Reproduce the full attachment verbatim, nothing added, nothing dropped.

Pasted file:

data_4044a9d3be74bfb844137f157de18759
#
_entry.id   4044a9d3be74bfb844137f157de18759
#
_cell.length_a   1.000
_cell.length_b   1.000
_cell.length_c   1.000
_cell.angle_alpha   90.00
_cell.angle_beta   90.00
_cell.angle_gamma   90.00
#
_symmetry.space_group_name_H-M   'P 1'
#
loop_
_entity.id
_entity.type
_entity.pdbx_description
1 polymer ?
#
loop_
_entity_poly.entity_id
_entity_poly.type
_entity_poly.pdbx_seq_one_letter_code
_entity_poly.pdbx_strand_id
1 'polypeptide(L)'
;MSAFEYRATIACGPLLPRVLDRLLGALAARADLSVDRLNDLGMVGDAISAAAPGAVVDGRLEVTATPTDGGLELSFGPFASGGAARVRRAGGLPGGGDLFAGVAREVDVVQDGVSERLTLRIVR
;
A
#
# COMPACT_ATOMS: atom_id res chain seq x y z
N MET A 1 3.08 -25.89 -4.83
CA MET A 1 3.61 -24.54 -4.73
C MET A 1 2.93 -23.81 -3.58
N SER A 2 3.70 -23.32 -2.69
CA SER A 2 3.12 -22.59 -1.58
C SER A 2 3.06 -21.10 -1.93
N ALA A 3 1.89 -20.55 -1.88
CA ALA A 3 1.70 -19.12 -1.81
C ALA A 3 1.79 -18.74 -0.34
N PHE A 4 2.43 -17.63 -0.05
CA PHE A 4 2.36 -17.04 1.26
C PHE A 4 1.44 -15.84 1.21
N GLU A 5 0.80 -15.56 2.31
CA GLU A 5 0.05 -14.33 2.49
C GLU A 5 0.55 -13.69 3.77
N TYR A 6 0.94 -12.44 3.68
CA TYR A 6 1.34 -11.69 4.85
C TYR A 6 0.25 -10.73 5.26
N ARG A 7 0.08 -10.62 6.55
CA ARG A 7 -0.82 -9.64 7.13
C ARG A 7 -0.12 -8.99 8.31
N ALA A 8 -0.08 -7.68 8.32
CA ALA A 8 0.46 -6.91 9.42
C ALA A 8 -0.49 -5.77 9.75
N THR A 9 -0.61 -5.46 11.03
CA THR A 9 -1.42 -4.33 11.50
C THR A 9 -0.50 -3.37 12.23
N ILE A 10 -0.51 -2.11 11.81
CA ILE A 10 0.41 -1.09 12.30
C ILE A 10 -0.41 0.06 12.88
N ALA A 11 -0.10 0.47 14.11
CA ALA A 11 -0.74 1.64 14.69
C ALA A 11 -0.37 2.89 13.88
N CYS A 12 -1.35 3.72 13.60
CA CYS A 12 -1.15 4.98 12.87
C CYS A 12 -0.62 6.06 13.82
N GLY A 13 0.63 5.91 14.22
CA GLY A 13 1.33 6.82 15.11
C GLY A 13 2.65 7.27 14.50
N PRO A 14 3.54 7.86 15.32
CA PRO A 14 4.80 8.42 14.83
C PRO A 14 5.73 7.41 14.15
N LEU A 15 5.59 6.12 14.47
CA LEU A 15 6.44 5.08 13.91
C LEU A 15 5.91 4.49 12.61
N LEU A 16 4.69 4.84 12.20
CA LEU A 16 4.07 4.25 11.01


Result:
data_4044a9d3be74bfb844137f157de18759
#
_entry.id   4044a9d3be74bfb844137f157de18759
#
_cell.length_a   1.000
_cell.length_b   1.000
_cell.length_c   1.000
_cell.angle_alpha   90.00
_cell.angle_beta   90.00
_cell.angle_gamma   90.00
#
_symmetry.space_group_name_H-M   'P 1'
#
loop_
_entity.id
_entity.type
_entity.pdbx_description
1 polymer ?
#
loop_
_entity_poly.entity_id
_entity_poly.type
_entity_poly.pdbx_seq_one_letter_code
_entity_poly.pdbx_strand_id
1 'polypeptide(L)'
;MSAFEYRATIACGPLLPRVLDRLLGALAARADLSVDRLNDLGMVGDAISAAAPGAVVDGRLEVTATPTDGGLELSFGPFASGGAARVRRAGGLPGGGDLFAGVAREVDVVQDGVSERLTLRIVR
;
A
#
# COMPACT_ATOMS: atom_id res chain seq x y z
N MET A 1 3.08 -25.89 -4.83
CA MET A 1 3.61 -24.54 -4.73
C MET A 1 2.93 -23.81 -3.58
N SER A 2 3.70 -23.32 -2.69
CA SER A 2 3.12 -22.59 -1.58
C SER A 2 3.06 -21.10 -1.93
N ALA A 3 1.89 -20.55 -1.88
CA ALA A 3 1.70 -19.12 -1.81
C ALA A 3 1.79 -18.74 -0.34
N PHE A 4 2.43 -17.63 -0.05
CA PHE A 4 2.36 -17.04 1.26
C PHE A 4 1.44 -15.84 1.21
N GLU A 5 0.80 -15.56 2.31
CA GLU A 5 0.05 -14.33 2.49
C GLU A 5 0.55 -13.69 3.77
N TYR A 6 0.94 -12.44 3.68
CA TYR A 6 1.34 -11.69 4.85
C TYR A 6 0.25 -10.73 5.26
N ARG A 7 0.08 -10.62 6.55
CA ARG A 7 -0.82 -9.64 7.13
C ARG A 7 -0.12 -8.99 8.31
N ALA A 8 -0.08 -7.68 8.32
CA ALA A 8 0.46 -6.91 9.42
C ALA A 8 -0.49 -5.77 9.75
N THR A 9 -0.61 -5.46 11.03
CA THR A 9 -1.42 -4.33 11.50
C THR A 9 -0.50 -3.37 12.23
N ILE A 10 -0.51 -2.11 11.81
CA ILE A 10 0.41 -1.09 12.30
C ILE A 10 -0.41 0.06 12.88
N ALA A 11 -0.10 0.47 14.11
CA ALA A 11 -0.74 1.64 14.69
C ALA A 11 -0.37 2.89 13.88
N CYS A 12 -1.35 3.72 13.60
CA CYS A 12 -1.15 4.98 12.87
C CYS A 12 -0.62 6.06 13.82
N GLY A 13 0.63 5.91 14.22
CA GLY A 13 1.33 6.82 15.11
C GLY A 13 2.65 7.27 14.50
N PRO A 14 3.54 7.86 15.32
CA PRO A 14 4.80 8.42 14.83
C PRO A 14 5.73 7.41 14.15
N LEU A 15 5.59 6.12 14.47
CA LEU A 15 6.44 5.08 13.91
C LEU A 15 5.91 4.49 12.61
N LEU A 16 4.69 4.84 12.20
CA LEU A 16 4.07 4.25 11.01